What concerns me, however, is the rather extreme actions taken against three excellent staff members – actions which have the appearance, according to your own news article, of being wholly out of proportion to the offense. While I do, in fact, agree with you that Mr. Morford needs to mix freedom of expression with a commensurate level of responsibility, this is pretty ridiculous.

I was taught that the journalistic process goes something like this (greatly simplified):

1. Writer writes something.
2. Editors proofread and correct the copy, and use their judgement and discretion to decide to publish it or send it back to the writer for redrafting. If there is some question as to appropriateness/legality, others in the organization can be consulted, i.e., lawyers.
3. If the decision is made to not publish the article, the article is not published. Or, a rewrite is submitted, edited and published.

You’ll notice that nowhere in this description is there any mention of a process where, if a writer’s submission is considered inappropriate, that writer is not allowed a resubmission or told “don’t do that again,” but is instead suspended, his publication cancelled, and the writing criticized in public as “grotesque” by an executive of the company.

Are you just experiencing a failure of courage? Or is there something else going on here that we don’t know and that you didn’t print? If so, why did you give us just part of the story? With all due respect, you do an outrageous disservice to your readers, sir. If the content was inappropriate (and it may well have been – how do I know? You won’t let us read it), you should have allowed Mr. Morford to rewrite the column, or choose another subject to “riff” on. Or even, horrors!, allow the readers to decide for themselves. The majority of Morning Fix readers are smarter and more reasonable than you appear to think, and quite capable of deciding if we wish to applaud Mr. Morford effort, send him a canned ham in appreciation, delete it in disgust, write him an outraged, condemning e-mail, cancel our Morning Fix subscription or burn him in effigy on the steps of City Hall. Having the courage to allow the readers to make journalists accountable — what a concept!

If you get nothing else from this e-mail, please understand my main point: American journalism is increasingly co-opted and taken over by corporate interests which rarely coincide with public interests, or even with subscriber interests. (And, as an aside, I deny that a corporation should have the right to free speech – Supreme Court decision of 1886 be damned!) The Morford Matter is symptomatic of greater American journalistic disease and decline. Case in point (from the San Jose Mercury-News): “Jay T. Harris resigned… as publisher of the Mercury News, saying he feared that corporate budget demands could result in ‘significant and lasting harm’ to the newspaper and the community it serves.” Journalism is now considered simply a product to be pushed by executives who hop from industry to industry – the equivalent of toilet paper, toothpaste, a ‘plane ticket or a Big Mac.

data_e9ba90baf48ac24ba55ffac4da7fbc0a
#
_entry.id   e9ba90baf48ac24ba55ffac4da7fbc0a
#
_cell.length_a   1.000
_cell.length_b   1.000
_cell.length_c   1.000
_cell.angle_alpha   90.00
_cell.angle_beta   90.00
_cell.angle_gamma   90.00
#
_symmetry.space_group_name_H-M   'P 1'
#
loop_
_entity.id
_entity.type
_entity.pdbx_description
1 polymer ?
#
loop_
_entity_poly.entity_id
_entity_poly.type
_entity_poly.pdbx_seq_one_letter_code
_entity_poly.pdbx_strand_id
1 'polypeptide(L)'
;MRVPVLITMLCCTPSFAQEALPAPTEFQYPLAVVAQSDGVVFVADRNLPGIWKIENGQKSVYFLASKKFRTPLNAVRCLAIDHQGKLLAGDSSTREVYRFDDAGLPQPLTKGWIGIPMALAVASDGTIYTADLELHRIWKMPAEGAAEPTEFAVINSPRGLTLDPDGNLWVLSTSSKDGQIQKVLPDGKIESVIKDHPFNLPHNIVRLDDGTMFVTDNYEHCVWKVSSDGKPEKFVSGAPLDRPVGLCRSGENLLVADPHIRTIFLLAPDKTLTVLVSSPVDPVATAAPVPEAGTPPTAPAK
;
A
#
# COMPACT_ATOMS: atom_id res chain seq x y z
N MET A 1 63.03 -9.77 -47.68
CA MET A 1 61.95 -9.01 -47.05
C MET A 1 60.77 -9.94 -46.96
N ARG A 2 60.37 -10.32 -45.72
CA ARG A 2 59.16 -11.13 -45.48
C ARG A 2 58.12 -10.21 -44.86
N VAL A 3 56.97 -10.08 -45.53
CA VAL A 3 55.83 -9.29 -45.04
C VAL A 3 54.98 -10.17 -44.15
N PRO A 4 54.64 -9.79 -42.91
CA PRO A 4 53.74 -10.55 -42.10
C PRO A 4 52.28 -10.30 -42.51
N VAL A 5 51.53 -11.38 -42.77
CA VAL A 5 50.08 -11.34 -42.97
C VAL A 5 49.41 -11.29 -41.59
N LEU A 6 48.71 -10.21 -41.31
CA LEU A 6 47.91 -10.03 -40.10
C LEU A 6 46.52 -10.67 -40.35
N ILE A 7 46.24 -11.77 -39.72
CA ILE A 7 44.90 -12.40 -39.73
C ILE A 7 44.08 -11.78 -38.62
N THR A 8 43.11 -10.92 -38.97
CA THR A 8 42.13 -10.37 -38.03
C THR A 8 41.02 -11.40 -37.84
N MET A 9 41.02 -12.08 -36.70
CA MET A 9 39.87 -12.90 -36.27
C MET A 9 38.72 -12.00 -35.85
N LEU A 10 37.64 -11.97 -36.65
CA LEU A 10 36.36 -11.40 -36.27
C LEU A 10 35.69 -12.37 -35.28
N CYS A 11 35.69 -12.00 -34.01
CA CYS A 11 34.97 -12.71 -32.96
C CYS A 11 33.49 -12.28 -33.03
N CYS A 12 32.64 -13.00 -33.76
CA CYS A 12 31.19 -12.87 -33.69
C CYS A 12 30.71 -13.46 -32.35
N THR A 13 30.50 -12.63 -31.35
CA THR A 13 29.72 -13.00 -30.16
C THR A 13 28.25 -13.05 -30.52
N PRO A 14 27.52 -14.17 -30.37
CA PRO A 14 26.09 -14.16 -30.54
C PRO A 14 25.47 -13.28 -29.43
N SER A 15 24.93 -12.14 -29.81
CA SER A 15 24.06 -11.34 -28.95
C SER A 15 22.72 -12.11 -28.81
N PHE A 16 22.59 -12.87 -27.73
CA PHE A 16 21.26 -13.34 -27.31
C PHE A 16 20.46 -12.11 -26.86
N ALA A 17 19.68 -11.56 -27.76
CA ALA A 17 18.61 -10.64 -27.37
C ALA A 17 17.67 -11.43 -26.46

Whether the press is liberal-biased or slanted-right is a smokescreen; Journalism, in fact, with rare exceptions, is now corporate PR, in most egregious and insulting form. And that, sir, is highly offensive, outrageous, dangerous and unacceptable for American democracy and society. If drawing a parallel between your Mark Morford decision and the decline of free press and journalism in America makes you laugh and think I’m overwrought, then you’ve proven my point and I rest my case and thank-you-very-much.

Please explain to myself and the 12,999 other Morning Fix_subscribers and 249,999 other_SFGate readers (preferably in print on SFGate) how your actions serve the causes of free speech, and creative, engaging journalistic free expression – as opposed to “Oh my god! Somebody might sue us or cancel an ad or subscription or be offended!” – i.e., corporate interests. Are you trying to protect me from something? If so, how did you know that I needed to be protected? Did I participate in market research of which I was unaware? When I subscribed to the Fix, did I thereby give my implied consent to place myself under your protection and abdicate my responsibility and privilege to think for myself? Funny. I missed getting the memo on that. Do I owe you a “Thanks for protecting my fragile little mind?”

Finally (aren’t you relieved), I must say I am not surprised by the Morford censorship/suspension, however. My colleagues and I have a long-standing bet about when A.) Morning Fix would be censored by the Chronicle_and even outright cancelled; and B.) When the fresh, original and funny writing on the front page of _SFGate would go corporate – dry, serious, disengaging and not worth a visit. It is with bittersweet feelings that I report that my guess of “sometime in the first half of 2001” appears to be coming true.

Pity.

And shame on you.

Free (and Un-Gag) the Morford Three! Save the Gate!

Sincerely, Steve Pollock, San Francisco

(Note: I would be more than happy to give you my address and phone number for verification purposes, should you desire. Please reply by e-mail if you wish to have the information. And thanks for reading.)

Mark Morford’s Response to My E-Mail:

Incredible piece of work, Steve. Can’t thank you enough for your powerful and pointed defense. You’ve articulated a myriad of vital points not just about me and my columns, but about media and its spurious and often sinister corporate relationships in general. Marvellous. I thank you.

Remains to be seen how this mini-saga will shake out, whether or not my columns will survive. But with support like yours, I sure as hell know I’m on the right side of the debate.